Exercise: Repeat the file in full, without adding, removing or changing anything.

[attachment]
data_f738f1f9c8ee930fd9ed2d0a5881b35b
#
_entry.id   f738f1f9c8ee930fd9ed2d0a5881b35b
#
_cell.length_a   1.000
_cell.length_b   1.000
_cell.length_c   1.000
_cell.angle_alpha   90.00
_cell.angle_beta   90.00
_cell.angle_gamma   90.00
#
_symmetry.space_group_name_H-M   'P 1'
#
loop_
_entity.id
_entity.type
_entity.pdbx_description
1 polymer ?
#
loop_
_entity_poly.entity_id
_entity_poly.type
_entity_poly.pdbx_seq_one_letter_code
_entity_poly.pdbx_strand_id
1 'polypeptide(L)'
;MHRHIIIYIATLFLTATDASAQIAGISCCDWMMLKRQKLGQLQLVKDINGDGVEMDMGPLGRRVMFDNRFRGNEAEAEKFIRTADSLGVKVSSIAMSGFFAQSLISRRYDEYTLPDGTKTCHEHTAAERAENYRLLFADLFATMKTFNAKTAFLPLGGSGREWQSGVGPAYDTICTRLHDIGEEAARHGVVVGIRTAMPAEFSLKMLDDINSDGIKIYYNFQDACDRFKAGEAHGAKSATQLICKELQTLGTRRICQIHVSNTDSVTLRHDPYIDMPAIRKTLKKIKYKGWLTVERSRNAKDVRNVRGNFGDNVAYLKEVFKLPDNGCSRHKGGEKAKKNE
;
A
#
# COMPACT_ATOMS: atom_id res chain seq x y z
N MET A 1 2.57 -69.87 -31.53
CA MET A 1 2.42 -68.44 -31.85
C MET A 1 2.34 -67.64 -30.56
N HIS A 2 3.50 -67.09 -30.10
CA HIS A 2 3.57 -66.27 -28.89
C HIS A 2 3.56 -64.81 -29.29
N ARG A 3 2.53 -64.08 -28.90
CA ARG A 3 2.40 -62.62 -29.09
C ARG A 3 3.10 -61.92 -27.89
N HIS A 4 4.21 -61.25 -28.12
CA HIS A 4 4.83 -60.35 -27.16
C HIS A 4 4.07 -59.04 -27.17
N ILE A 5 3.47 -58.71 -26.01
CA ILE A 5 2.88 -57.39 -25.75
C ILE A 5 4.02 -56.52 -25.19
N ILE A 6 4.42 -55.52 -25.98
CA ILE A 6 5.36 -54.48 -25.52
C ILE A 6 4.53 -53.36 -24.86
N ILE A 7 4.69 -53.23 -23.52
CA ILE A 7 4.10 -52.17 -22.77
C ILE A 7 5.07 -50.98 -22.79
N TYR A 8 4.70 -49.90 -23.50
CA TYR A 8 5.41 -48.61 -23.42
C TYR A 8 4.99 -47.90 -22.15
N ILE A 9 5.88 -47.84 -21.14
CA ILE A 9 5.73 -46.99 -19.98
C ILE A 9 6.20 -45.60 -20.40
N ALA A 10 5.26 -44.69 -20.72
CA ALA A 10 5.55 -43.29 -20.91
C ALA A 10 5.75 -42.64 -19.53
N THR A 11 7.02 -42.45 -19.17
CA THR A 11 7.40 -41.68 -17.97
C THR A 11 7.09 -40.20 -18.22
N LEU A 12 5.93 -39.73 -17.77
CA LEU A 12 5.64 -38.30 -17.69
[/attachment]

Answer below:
data_f738f1f9c8ee930fd9ed2d0a5881b35b
#
_entry.id   f738f1f9c8ee930fd9ed2d0a5881b35b
#
_cell.length_a   1.000
_cell.length_b   1.000
_cell.length_c   1.000
_cell.angle_alpha   90.00
_cell.angle_beta   90.00
_cell.angle_gamma   90.00
#
_symmetry.space_group_name_H-M   'P 1'
#
loop_
_entity.id
_entity.type
_entity.pdbx_description
1 polymer ?
#
loop_
_entity_poly.entity_id
_entity_poly.type
_entity_poly.pdbx_seq_one_letter_code
_entity_poly.pdbx_strand_id
1 'polypeptide(L)'
;MHRHIIIYIATLFLTATDASAQIAGISCCDWMMLKRQKLGQLQLVKDINGDGVEMDMGPLGRRVMFDNRFRGNEAEAEKFIRTADSLGVKVSSIAMSGFFAQSLISRRYDEYTLPDGTKTCHEHTAAERAENYRLLFADLFATMKTFNAKTAFLPLGGSGREWQSGVGPAYDTICTRLHDIGEEAARHGVVVGIRTAMPAEFSLKMLDDINSDGIKIYYNFQDACDRFKAGEAHGAKSATQLICKELQTLGTRRICQIHVSNTDSVTLRHDPYIDMPAIRKTLKKIKYKGWLTVERSRNAKDVRNVRGNFGDNVAYLKEVFKLPDNGCSRHKGGEKAKKNE
;
A
#
# COMPACT_ATOMS: atom_id res chain seq x y z
N MET A 1 2.57 -69.87 -31.53
CA MET A 1 2.42 -68.44 -31.85
C MET A 1 2.34 -67.64 -30.56
N HIS A 2 3.50 -67.09 -30.10
CA HIS A 2 3.57 -66.27 -28.89
C HIS A 2 3.56 -64.81 -29.29
N ARG A 3 2.53 -64.08 -28.90
CA ARG A 3 2.40 -62.62 -29.09
C ARG A 3 3.10 -61.92 -27.89
N HIS A 4 4.21 -61.25 -28.12
CA HIS A 4 4.83 -60.35 -27.16
C HIS A 4 4.07 -59.04 -27.17
N ILE A 5 3.47 -58.71 -26.01
CA ILE A 5 2.88 -57.39 -25.75
C ILE A 5 4.02 -56.52 -25.19
N ILE A 6 4.42 -55.52 -25.98
CA ILE A 6 5.36 -54.48 -25.52
C ILE A 6 4.53 -53.36 -24.86
N ILE A 7 4.69 -53.23 -23.52
CA ILE A 7 4.10 -52.17 -22.77
C ILE A 7 5.07 -50.98 -22.79
N TYR A 8 4.70 -49.90 -23.50
CA TYR A 8 5.41 -48.61 -23.42
C TYR A 8 4.99 -47.90 -22.15
N ILE A 9 5.88 -47.84 -21.14
CA ILE A 9 5.73 -46.99 -19.98
C ILE A 9 6.20 -45.60 -20.40
N ALA A 10 5.26 -44.69 -20.72
CA ALA A 10 5.55 -43.29 -20.91
C ALA A 10 5.75 -42.64 -19.53
N THR A 11 7.02 -42.45 -19.17
CA THR A 11 7.40 -41.68 -17.97
C THR A 11 7.09 -40.20 -18.22
N LEU A 12 5.93 -39.73 -17.77
CA LEU A 12 5.64 -38.30 -17.69